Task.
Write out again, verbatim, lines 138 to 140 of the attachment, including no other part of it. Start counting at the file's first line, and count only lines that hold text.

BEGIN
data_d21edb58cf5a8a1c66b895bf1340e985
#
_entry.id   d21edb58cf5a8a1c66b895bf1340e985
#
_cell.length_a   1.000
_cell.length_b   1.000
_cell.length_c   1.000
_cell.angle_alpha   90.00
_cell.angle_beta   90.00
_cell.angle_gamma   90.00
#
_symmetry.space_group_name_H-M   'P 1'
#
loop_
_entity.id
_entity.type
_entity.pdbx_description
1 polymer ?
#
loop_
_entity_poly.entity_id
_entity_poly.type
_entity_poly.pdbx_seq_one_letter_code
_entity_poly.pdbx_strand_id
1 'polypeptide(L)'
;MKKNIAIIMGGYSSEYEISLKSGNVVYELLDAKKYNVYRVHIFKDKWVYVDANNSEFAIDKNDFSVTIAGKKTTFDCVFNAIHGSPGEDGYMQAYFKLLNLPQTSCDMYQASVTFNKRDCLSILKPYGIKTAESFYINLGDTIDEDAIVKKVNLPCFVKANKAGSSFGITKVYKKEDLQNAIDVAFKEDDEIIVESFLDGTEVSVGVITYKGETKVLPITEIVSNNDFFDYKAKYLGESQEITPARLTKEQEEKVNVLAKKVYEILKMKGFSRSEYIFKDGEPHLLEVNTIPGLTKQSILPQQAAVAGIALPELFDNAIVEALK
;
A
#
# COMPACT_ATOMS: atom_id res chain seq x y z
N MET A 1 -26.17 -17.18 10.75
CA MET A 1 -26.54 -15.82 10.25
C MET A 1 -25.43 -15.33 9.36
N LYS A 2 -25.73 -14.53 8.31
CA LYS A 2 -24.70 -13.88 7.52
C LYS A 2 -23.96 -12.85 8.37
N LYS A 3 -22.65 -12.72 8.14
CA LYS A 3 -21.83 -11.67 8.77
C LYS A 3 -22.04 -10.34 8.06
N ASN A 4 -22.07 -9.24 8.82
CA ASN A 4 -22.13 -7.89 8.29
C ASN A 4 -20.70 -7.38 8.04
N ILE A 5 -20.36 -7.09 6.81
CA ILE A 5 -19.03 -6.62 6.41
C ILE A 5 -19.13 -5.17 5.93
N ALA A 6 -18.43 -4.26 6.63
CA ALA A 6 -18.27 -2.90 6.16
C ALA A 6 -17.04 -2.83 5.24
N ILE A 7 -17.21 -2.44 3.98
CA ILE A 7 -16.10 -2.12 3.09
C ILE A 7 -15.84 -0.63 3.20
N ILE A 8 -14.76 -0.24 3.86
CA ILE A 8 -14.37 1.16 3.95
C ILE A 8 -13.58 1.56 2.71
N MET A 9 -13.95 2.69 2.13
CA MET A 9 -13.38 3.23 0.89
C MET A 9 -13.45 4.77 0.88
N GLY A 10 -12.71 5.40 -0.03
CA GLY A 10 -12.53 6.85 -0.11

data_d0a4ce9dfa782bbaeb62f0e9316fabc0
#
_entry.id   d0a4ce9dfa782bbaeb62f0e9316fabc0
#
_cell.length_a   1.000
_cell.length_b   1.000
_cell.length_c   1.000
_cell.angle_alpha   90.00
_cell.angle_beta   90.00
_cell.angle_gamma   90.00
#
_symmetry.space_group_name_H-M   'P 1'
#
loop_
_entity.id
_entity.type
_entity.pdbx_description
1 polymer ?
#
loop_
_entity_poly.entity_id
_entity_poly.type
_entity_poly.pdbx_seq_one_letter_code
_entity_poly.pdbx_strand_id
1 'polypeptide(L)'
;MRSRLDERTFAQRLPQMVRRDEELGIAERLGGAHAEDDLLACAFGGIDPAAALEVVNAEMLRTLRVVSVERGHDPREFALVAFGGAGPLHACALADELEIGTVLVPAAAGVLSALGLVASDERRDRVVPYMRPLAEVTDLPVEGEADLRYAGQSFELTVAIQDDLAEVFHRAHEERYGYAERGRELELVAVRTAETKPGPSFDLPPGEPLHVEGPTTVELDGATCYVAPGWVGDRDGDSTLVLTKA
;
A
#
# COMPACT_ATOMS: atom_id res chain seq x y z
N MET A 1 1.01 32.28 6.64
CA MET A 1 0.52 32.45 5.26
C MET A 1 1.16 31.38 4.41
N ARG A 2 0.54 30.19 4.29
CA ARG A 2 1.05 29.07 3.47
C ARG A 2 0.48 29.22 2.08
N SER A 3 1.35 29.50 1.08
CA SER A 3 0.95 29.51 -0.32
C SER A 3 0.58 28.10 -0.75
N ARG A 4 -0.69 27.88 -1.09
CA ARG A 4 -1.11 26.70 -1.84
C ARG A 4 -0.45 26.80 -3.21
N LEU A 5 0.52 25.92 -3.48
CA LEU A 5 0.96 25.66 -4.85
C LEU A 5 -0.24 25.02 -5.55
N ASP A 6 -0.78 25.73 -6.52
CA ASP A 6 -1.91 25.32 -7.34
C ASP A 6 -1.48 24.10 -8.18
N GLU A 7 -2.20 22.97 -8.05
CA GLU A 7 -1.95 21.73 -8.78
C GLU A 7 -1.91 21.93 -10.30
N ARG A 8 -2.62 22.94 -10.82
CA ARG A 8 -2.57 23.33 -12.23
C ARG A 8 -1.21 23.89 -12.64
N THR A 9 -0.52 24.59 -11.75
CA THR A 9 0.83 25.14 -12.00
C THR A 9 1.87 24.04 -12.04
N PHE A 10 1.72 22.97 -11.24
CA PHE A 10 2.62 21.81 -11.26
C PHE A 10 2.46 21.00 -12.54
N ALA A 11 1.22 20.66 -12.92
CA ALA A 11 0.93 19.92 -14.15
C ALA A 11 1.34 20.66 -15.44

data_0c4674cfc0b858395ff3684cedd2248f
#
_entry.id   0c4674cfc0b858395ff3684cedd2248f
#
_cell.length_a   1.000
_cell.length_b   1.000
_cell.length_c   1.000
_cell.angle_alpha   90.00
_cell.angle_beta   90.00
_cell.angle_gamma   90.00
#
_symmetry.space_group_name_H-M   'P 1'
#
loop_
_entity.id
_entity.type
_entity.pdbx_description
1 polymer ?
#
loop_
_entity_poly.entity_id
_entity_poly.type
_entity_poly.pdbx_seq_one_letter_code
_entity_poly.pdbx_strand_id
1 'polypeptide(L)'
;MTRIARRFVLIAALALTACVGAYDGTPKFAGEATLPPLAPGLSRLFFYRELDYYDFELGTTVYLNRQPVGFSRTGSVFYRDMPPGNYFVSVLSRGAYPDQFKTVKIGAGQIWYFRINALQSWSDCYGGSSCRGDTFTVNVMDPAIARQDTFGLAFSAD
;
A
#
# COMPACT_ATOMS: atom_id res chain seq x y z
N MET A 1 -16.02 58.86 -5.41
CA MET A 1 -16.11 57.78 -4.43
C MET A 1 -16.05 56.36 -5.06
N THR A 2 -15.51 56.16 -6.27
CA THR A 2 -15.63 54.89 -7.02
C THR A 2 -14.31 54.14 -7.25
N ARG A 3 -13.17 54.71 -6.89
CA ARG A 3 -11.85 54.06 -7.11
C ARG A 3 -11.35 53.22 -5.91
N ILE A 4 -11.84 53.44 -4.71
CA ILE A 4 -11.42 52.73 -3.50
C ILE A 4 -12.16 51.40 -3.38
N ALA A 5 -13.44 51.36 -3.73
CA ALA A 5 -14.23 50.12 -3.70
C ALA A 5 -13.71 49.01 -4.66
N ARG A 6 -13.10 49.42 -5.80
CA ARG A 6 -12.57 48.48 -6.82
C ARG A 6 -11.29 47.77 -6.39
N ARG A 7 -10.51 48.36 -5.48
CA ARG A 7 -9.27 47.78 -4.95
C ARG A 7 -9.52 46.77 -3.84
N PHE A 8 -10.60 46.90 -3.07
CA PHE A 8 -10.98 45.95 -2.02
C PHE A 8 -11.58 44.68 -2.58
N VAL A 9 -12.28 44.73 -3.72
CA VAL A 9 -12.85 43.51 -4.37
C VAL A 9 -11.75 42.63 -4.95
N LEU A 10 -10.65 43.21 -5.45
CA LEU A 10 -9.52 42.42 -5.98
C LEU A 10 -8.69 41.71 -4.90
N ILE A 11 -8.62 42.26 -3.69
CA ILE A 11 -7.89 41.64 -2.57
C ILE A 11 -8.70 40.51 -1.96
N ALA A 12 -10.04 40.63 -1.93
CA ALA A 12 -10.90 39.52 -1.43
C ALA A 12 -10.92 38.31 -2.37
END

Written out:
_entity.type
_entity.pdbx_description
1 polymer ?